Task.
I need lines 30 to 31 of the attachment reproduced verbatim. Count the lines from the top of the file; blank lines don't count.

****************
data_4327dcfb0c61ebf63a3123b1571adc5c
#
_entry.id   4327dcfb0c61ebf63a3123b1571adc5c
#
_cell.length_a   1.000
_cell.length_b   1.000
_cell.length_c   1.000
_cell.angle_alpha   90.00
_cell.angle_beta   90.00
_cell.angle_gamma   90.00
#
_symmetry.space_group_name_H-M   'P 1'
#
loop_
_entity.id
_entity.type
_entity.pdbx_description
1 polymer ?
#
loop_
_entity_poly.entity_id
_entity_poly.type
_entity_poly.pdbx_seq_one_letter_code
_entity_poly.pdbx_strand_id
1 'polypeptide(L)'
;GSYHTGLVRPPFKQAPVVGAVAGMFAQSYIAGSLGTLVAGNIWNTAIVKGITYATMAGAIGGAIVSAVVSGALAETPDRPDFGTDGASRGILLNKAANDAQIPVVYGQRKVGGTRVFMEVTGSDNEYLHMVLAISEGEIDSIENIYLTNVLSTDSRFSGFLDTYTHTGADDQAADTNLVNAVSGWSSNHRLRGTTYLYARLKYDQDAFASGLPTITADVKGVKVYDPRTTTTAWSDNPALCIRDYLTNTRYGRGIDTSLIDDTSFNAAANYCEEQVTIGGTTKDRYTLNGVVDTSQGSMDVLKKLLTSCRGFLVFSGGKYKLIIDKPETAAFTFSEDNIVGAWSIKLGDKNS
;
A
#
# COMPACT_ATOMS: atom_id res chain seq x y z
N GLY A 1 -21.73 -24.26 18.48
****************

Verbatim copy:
# COMPACT_ATOMS: atom_id res chain seq x y z
N GLY A 1 -21.73 -24.26 18.48